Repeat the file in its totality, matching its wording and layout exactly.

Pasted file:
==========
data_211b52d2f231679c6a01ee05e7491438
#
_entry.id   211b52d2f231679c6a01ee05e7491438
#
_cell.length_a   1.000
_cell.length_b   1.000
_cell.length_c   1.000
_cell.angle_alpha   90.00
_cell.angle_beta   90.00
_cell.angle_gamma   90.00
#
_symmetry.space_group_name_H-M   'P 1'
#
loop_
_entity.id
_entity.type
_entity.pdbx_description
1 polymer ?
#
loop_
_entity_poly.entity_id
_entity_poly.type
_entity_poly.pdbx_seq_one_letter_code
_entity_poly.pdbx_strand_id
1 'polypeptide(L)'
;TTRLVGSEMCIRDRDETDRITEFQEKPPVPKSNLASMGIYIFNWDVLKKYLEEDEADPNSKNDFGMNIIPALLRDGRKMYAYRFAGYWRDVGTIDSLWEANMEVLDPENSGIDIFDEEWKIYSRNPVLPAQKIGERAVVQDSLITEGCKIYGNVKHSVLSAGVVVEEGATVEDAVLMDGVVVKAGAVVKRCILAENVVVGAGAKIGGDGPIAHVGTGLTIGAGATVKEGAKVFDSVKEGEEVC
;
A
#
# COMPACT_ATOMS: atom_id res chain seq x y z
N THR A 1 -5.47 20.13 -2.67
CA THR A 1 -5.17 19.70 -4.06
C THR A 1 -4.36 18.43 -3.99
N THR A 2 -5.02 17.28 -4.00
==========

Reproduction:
data_211b52d2f231679c6a01ee05e7491438
#
_entry.id   211b52d2f231679c6a01ee05e7491438
#
_cell.length_a   1.000
_cell.length_b   1.000
_cell.length_c   1.000
_cell.angle_alpha   90.00
_cell.angle_beta   90.00
_cell.angle_gamma   90.00
#
_symmetry.space_group_name_H-M   'P 1'
#
loop_
_entity.id
_entity.type
_entity.pdbx_description
1 polymer ?
#
loop_
_entity_poly.entity_id
_entity_poly.type
_entity_poly.pdbx_seq_one_letter_code
_entity_poly.pdbx_strand_id
1 'polypeptide(L)'
;TTRLVGSEMCIRDRDETDRITEFQEKPPVPKSNLASMGIYIFNWDVLKKYLEEDEADPNSKNDFGMNIIPALLRDGRKMYAYRFAGYWRDVGTIDSLWEANMEVLDPENSGIDIFDEEWKIYSRNPVLPAQKIGERAVVQDSLITEGCKIYGNVKHSVLSAGVVVEEGATVEDAVLMDGVVVKAGAVVKRCILAENVVVGAGAKIGGDGPIAHVGTGLTIGAGATVKEGAKVFDSVKEGEEVC
;
A
#
# COMPACT_ATOMS: atom_id res chain seq x y z
N THR A 1 -5.47 20.13 -2.67
CA THR A 1 -5.17 19.70 -4.06
C THR A 1 -4.36 18.43 -3.99
N THR A 2 -5.02 17.28 -4.00